Examples of direct public control over crime policy abound.  The state of Oregon, for example, reintroduced the death penalty in 1984 as a result of a statewide popular referendum.  The famous California ‘Three Strikes and You’re Out’ law (which requires long mandatory prison sentences for someone convicted of a third felony) was initially drafted by a photographer from Fresno, Mike Reynolds, after his daughter had been murdered.  During a 1994 gubernatorial campaign in which crime rates were a key issue, both the legislature and the governor pledged to enact Reynolds’ proposal word-for-word, and carried through on that promise.  So in California, one man — who had no legal training — drafted a law that passed through the entire lawmaking bureaucracy and review process without being changed, and became the law of the land for 20 million people.  This level of direct public participation in criminal-justice policymaking is unthinkable in any European state.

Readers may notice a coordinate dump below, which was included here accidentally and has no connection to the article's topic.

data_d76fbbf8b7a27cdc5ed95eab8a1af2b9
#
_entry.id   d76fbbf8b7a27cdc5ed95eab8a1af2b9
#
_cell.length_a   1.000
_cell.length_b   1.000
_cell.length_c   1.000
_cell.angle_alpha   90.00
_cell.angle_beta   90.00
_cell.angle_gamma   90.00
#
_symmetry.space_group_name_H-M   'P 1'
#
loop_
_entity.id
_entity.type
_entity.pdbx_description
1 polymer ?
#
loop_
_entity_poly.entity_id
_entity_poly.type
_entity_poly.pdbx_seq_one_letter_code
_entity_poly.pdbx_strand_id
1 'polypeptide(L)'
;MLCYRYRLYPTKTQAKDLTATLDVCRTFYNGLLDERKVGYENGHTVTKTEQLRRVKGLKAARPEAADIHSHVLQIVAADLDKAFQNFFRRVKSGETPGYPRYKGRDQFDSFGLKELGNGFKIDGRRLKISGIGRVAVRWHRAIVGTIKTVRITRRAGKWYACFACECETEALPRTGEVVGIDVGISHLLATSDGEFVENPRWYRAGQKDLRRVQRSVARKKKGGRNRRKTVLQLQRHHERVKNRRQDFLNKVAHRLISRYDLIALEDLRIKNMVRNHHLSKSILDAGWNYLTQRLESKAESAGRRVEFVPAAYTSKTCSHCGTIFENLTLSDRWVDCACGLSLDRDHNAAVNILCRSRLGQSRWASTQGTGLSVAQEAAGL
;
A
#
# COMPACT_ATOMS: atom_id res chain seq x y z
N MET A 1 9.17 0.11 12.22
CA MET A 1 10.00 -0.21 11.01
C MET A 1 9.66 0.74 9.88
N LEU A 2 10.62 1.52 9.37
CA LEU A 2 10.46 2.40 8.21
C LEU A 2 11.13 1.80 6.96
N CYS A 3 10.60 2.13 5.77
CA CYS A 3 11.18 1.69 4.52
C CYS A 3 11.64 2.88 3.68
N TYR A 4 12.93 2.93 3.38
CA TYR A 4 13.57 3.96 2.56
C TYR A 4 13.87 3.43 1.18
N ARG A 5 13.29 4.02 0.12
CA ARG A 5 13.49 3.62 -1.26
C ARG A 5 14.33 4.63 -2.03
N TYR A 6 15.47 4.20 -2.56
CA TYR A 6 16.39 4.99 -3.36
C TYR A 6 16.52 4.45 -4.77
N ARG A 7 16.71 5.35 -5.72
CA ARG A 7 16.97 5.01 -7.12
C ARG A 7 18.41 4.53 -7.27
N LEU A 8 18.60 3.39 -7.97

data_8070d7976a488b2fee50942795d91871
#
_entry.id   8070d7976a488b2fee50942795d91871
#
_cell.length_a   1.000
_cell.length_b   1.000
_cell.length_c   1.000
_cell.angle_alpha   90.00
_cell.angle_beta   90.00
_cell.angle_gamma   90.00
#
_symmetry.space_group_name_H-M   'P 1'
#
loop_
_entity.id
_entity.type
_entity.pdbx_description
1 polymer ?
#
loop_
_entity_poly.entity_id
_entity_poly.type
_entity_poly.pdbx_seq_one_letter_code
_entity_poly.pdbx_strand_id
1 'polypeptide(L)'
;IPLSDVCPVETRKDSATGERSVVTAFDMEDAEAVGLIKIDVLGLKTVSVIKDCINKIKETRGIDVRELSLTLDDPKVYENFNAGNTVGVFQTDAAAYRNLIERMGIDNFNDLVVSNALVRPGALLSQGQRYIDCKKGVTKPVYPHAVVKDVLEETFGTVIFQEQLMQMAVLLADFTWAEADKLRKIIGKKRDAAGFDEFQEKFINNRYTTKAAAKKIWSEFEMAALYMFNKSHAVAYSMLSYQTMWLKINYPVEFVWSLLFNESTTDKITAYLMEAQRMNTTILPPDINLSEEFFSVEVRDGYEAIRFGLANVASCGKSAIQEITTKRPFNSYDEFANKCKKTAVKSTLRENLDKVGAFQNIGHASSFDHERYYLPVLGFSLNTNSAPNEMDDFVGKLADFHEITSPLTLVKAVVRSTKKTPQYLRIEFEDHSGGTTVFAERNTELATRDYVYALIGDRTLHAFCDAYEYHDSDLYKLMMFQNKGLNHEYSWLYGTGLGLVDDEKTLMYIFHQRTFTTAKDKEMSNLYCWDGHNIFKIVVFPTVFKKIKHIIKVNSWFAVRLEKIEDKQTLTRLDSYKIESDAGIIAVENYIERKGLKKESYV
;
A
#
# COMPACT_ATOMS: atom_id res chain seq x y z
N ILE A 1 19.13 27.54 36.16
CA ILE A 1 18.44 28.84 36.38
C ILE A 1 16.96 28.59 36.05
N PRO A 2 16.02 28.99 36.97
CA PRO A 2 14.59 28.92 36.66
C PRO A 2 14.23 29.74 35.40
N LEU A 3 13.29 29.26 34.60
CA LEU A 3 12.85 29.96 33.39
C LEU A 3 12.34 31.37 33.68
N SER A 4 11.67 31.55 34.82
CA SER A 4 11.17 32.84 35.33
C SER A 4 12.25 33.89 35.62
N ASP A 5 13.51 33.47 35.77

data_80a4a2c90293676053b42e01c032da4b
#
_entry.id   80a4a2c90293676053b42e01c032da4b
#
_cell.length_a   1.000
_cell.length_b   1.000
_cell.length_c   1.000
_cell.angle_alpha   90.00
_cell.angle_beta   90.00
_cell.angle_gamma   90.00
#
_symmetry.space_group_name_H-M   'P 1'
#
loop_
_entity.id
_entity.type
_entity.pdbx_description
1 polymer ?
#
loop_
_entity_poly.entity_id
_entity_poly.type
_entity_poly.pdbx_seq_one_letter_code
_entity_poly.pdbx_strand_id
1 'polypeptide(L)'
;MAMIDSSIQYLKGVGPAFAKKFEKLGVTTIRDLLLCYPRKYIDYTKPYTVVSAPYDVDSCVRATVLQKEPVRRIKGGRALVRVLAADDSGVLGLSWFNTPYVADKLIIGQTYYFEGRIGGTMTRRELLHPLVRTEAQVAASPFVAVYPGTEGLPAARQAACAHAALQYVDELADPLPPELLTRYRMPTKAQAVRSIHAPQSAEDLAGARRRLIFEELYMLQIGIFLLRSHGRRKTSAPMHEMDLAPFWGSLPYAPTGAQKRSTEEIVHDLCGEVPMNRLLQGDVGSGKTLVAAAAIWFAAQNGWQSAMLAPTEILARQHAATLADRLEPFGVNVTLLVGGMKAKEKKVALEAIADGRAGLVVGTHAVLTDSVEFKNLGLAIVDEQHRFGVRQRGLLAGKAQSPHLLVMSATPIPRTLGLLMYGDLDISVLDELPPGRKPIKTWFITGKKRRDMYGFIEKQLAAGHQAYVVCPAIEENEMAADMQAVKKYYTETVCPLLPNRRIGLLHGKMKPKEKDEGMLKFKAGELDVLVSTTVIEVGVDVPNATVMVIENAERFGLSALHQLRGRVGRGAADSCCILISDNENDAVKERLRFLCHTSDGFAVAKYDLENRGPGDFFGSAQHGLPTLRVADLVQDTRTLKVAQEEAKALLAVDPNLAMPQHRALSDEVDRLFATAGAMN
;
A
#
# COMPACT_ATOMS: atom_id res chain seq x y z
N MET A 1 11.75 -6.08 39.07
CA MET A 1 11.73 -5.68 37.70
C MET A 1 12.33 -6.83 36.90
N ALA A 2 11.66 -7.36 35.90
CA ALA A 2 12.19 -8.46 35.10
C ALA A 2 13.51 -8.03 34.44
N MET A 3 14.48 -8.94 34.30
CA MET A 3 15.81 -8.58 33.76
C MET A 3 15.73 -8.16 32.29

And, of course, this level of direct public participation has led to mass incarceration in the U.S.  Esepcially in states in the South, where incarceration rates are sky-high, the social consequences of having such huge numbers behind bars will last for decades.  American prison inmates have no right to keep their stay in the joint private; for the rest of their lives their criminal records will be listed in public databases which every employer, landlord, and prospective girlfriend will check.  Many convicted felons lose their right to vote forever.  Follow-up and re-integration programs for released prisoners are primitive.  In Texas, until very recently, released prisoners get nothing more than $50 and a bus ticket back home.  Whatever drug-treatment and vocational-rehab treatment slots exist are hopelessly overbooked.  Prison healthcare also leaves a great deal to be desired, although it’s generally better than what’s available in the free world for people at the lowest depths of American society.